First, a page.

Wednesday, January 03, 2007

Whisper #30

Whisper # 30, November 1989, First Comics
writer: Steven Grant
artist: Steve Epting
letterer: David Weiss
colorist: Rich Powers
editor: Laurel Fitch

When I was shopping in downtown Glendale, Arizona last week, I was excited to find a dollar rack of old comic books at one of the district's signature antique shops, and I selected a few based solely on their cover appeal. (More on Glendale in my second quarterly report, due by this weekend.) First Comics' Whisper #30 boasts standard superhero fare, the vigilante rooftop crouch, but what struck me was this detail under artist Steve Epting's signature:

Could that "B.T." indicate that this issue contains some early Bruce Timm work, pre-Batman: The Animated Series? Alas, if Timm collaborated on this project in any way, his contribution ended with the cover. Still, for some, a dollar is worth the price of anything Timm has touched, especially before he became a pioneer in syndicated superhero animation.

In many ways, Whisper #30 read like a first issue, established the quirks and circumstances of each character with a natural freshness that made this second chapter in an ongoing story arc surprisingly easy to read. While Whisper, in her civilian identity, tries to escape the ghosts of her violent past by trying to start an artist colony, her enemies are rebuilding their villainous operations, and crime steadily rises in the city. Whisper stashes her costume in the future site of her co-op, but a helpless, homeless girl finds it and unwittingly bares the mantle. I assume she will find herself in a heap of trouble sooner than later. Meanwhile, Whisper stumbles into an arms smuggling ring, and . . . well, to be continued. I hate it when that happens.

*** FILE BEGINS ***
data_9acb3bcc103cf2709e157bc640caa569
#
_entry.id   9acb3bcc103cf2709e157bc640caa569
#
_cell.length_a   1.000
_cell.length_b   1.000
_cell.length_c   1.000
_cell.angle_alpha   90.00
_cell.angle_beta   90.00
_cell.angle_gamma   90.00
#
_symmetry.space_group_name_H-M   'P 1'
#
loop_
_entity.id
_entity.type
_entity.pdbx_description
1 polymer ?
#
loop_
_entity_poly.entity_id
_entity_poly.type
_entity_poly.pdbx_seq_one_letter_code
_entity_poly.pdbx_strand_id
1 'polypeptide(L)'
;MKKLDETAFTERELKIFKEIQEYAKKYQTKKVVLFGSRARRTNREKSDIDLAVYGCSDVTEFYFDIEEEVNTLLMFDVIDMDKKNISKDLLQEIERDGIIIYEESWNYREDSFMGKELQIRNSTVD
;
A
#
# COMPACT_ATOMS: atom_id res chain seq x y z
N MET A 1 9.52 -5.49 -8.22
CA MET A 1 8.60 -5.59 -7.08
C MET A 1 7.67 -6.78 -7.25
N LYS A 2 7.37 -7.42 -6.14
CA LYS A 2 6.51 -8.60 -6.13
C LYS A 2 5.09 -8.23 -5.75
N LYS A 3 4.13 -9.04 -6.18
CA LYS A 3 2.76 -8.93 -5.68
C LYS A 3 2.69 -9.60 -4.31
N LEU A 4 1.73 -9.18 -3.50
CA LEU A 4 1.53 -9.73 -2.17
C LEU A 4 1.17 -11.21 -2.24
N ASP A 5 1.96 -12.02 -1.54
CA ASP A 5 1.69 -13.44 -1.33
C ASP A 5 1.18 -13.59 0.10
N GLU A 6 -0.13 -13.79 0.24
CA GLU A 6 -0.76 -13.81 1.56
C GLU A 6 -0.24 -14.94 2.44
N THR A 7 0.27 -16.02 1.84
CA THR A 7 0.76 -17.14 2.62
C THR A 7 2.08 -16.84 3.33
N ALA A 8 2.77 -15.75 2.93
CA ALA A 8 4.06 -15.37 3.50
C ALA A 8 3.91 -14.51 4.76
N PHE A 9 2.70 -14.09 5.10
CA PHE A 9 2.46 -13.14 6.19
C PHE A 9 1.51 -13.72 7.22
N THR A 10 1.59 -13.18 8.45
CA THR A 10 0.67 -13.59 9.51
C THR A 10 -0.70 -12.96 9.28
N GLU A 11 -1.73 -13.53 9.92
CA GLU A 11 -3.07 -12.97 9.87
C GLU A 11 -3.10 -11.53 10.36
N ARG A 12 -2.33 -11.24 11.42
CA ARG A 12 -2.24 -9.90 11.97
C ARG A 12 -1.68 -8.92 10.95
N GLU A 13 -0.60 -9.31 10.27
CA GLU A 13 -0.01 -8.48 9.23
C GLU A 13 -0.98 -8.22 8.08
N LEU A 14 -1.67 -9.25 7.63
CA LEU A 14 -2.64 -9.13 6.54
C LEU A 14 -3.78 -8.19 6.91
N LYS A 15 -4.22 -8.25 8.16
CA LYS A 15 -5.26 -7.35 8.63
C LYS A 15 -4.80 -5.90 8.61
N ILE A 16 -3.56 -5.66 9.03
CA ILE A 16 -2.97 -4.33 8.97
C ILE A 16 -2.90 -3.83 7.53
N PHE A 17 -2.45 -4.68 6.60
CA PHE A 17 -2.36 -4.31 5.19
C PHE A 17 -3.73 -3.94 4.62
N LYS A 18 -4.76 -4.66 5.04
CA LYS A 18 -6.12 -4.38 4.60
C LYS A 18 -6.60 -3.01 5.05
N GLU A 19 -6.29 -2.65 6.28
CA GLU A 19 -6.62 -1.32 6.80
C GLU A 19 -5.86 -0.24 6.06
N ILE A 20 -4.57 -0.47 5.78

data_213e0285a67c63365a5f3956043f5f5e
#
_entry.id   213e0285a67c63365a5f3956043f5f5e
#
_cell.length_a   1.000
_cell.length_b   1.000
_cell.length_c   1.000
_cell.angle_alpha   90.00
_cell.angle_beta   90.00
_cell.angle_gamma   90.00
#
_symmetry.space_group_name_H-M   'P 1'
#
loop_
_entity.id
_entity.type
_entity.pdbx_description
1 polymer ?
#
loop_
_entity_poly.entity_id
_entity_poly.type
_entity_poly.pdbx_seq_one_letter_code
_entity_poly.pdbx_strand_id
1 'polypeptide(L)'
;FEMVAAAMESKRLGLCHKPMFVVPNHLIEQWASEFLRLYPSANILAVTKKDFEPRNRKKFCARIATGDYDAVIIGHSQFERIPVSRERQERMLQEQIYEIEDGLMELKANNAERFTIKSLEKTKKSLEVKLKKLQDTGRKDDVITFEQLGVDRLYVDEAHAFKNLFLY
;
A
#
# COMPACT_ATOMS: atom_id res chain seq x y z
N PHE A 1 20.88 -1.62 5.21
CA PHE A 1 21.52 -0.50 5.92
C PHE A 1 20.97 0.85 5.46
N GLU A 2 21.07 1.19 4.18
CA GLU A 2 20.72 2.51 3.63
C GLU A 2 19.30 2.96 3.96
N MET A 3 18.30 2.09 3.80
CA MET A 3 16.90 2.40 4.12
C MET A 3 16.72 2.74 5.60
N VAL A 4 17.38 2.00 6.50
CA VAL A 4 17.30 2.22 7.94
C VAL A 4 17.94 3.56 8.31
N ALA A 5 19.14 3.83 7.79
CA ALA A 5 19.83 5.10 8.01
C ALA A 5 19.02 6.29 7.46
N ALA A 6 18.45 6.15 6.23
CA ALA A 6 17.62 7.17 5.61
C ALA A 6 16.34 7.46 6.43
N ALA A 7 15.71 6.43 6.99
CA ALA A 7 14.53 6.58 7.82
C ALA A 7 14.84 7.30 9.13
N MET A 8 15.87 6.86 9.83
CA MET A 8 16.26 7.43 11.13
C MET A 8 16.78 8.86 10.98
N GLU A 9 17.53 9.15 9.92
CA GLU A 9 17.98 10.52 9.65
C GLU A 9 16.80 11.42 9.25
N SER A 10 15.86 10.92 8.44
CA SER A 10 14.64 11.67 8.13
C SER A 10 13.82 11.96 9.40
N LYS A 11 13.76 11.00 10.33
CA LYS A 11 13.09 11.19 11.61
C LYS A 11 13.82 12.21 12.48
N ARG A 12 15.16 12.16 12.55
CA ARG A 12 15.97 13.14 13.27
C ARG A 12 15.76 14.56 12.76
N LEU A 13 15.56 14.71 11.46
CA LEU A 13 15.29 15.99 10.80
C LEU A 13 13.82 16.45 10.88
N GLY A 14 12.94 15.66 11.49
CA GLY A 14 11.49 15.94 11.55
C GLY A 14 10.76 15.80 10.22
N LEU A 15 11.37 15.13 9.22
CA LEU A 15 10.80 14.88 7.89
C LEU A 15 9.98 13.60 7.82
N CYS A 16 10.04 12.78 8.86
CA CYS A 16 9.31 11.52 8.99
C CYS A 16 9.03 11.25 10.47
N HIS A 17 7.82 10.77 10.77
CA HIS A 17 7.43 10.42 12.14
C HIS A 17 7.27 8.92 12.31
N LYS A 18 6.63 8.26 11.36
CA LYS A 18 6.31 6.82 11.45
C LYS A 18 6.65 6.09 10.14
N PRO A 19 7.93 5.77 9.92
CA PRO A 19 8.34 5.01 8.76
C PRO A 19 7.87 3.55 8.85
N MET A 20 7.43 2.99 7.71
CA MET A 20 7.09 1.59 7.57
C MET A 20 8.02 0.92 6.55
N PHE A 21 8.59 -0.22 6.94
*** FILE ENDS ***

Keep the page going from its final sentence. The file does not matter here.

Epting's visuals were really touch and go throughout this issue. Some panels resonated with a raw potential, a rough but appealing style that spoke to the strengths of Grant's script. Other pages seemed rushed, and the figure work reminded me of one of my favorite artists from that time, Norm Breyfogle. My cynical mind can't help but wonder if any of these guys were ghosting for each other, like the good old Golden Age days. More on Breyfogle in future posts, as well. This review is becoming less of a legitimate entry and more of a teaser for things to come . . .

In the grand scheme, Whisper may not have contributed much to the superhero landscape, but this issue spoke softly to me, albeit through two tiny letters on its cover. Sometimes, when wading through the sea of comics out there, that's all it takes.

1 comment:

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